"When we (Len, Sandy, Greg Satz, Richard Troiano, and I) left Stanford in July of 1986, we weren't sure whether we were going to be selling terminal servers (Tips) or routers. The software would do either. We did know, however, that there was no market for PUP, so we abandoned PUP support and emphasized TCP/IP, implementing Cisco's IGRP to replace the PUP Gwinfo for making routing decisions. The market pretty quickly told us it was more interested in routers than terminal servers.

"One of our very valuable early customers, Chuck Hedrick of Rutgers University, was the person who drove us in the direction of multiprotocol routers. Chuck was one of our few source licensees. He also had a lot of machines that used the DECnet networking protocol. As a weekend hack (or so it seemed), he implemented DECnet routing in the Cisco software and gave us the source with the stipulation that we not charge extra for it. The DECnet and IP support were totally independent in that they didn't share a routing protocol. This "ships in the night" approach as it is called, is how multiprotocol routing is done these days.

"As for Bill's version (of the story), I have no major quarrels with it. Jeff Mogul and Bill Nowicki were certainly major players in the networking scene at Stanford in the early to mid 80s. There were a lot of people involved in working on the software. There's plenty of room under the sun for all of us.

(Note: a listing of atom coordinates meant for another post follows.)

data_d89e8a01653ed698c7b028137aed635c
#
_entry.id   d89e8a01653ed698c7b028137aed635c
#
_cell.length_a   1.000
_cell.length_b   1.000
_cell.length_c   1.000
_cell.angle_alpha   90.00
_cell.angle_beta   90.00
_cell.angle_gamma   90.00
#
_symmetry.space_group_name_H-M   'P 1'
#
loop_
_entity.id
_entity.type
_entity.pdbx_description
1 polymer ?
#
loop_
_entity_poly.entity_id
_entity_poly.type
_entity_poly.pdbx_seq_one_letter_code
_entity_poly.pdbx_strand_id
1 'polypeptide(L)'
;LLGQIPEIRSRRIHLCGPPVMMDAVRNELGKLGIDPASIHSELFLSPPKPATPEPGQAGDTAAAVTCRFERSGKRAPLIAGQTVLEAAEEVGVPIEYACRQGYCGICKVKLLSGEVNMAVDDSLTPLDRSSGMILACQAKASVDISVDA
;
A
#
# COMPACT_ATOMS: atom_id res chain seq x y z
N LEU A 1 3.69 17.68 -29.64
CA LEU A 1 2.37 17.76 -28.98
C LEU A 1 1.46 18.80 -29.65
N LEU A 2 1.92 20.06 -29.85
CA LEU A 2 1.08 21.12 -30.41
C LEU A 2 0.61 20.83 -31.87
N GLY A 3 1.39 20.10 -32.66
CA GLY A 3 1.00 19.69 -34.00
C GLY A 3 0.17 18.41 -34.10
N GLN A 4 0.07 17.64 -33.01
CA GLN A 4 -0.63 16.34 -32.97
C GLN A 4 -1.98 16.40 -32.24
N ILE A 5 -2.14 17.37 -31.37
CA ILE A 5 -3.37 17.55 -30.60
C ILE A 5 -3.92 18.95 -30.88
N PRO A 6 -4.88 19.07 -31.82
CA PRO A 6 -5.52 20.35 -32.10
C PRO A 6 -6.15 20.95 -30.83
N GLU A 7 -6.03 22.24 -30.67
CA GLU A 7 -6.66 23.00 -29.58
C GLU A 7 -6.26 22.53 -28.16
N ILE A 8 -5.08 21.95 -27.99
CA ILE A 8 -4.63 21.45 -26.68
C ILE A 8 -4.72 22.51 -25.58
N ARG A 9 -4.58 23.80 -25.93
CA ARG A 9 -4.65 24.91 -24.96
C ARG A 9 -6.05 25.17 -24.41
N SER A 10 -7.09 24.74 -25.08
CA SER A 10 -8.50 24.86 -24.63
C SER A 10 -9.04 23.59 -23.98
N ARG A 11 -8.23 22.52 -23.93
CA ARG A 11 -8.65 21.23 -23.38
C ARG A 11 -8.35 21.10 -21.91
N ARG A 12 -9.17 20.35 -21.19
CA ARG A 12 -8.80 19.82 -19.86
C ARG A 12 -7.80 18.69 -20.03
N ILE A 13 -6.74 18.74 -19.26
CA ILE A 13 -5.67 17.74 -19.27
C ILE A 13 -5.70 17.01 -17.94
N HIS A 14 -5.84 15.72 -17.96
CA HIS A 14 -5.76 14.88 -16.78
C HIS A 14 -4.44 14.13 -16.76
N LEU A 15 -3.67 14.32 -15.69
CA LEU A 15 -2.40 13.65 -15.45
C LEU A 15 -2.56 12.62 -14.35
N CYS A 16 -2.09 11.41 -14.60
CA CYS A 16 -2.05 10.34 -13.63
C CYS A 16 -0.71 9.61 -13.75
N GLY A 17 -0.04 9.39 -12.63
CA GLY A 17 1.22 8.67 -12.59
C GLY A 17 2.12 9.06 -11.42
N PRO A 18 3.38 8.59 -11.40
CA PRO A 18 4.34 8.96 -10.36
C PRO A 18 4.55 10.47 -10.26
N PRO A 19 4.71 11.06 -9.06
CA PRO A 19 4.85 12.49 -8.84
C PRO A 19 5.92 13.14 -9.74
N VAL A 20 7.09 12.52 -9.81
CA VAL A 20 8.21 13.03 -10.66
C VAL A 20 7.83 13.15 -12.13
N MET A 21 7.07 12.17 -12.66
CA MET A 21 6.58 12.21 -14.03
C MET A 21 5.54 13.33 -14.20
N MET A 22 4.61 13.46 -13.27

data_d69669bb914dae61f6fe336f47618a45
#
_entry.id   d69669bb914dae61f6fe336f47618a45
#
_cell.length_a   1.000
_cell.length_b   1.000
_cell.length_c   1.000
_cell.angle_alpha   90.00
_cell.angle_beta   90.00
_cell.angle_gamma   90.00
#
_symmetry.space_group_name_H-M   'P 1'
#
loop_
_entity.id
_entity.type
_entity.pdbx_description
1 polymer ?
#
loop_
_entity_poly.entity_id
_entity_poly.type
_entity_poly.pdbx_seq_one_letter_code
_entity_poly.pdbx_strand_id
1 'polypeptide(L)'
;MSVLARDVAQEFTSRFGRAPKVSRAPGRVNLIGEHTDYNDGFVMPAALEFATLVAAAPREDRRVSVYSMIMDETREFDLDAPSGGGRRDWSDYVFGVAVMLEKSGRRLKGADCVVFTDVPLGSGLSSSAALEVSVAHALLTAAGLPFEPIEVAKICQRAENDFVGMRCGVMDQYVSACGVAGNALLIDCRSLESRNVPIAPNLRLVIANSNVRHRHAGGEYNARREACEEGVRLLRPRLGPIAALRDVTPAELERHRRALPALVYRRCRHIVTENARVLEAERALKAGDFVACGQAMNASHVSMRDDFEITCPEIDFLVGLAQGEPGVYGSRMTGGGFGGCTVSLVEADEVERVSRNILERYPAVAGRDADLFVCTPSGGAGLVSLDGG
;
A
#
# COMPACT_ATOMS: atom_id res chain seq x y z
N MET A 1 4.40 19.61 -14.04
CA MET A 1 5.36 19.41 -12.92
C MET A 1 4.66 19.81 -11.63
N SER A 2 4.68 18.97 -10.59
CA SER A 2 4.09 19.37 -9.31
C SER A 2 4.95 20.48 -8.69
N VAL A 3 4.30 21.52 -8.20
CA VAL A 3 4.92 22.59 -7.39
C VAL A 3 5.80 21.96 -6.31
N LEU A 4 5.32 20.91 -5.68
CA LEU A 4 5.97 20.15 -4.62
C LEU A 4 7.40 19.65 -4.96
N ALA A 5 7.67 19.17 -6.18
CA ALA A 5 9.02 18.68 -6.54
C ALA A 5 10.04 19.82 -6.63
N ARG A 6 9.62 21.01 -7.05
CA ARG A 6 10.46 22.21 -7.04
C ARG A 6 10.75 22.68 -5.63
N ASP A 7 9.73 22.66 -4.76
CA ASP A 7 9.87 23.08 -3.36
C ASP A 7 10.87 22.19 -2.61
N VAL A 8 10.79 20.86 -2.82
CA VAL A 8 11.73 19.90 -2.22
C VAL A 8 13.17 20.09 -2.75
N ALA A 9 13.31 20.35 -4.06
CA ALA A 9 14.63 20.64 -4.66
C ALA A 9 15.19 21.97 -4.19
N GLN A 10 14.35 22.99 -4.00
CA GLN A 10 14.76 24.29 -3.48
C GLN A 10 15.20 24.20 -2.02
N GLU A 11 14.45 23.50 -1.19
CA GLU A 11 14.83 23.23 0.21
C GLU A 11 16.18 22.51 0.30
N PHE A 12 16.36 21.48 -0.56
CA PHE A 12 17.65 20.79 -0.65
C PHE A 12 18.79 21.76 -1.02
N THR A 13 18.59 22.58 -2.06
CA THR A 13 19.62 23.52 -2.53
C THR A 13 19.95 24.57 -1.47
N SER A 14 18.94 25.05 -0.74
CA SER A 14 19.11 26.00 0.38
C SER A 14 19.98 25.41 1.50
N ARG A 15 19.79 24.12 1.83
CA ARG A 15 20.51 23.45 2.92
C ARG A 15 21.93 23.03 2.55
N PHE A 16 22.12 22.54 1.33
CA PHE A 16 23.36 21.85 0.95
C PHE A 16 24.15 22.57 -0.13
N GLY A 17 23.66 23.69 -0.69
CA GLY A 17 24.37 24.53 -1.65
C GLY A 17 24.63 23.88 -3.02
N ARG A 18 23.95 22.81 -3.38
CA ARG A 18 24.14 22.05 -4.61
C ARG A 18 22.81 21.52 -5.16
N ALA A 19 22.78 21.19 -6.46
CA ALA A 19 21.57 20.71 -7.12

"The real value of the Yeager software was the basic operating system. It wasn't particularly sophisticated, but it was quite usable and served as an excellent starting point. The PUP routing wasn't of commercial interest. His minimal IP support was tossed out and rewritten as a full stack that included TCP support. XNS was also tossed out and when it reappeared years later, it was a "from scratch" effort by Greg Satz. And yes, Chuck Hedrick likely used some of Bill's original code at Rutgers. Hedrick also wanted a commercial source for the hardware and for software support. That is what Cisco provided, since no other company seemed interested. My memory is that Hedrick implemented the DECnet support in the Cisco router code.

"There is one other person who should be mentioned in a story about the first multiprotocol router. The Chaosnet protocol developed at MIT was, like PUP and IP, a routable protocol. MIT implemented their Chaosnet routers on PDP-11's and when IP came along, routed IP and Chaosnet together, probably much like we did at Stanford. I believe the author of that software was Noel Chiappa. It was Noel who took the MIT software to Proteon and persuaded them to build the Proteon routers that were Cisco's competition in the early years. Proteon also stressed IP and ended up implementing DECnet."

If you are still with me, it looks like Kirk Lougheed confirms that the Len and Sandy story is apocryphal, and that Bill Yeager made a major contribution.

So let's credit Bill Yeager with writing the first multiprotocol router, Len Bosack for understanding that the technology developed at Stanford had commercial possibilities, and Sandy Lerner for having the drive to create Cisco Systems.

Now I need a drink.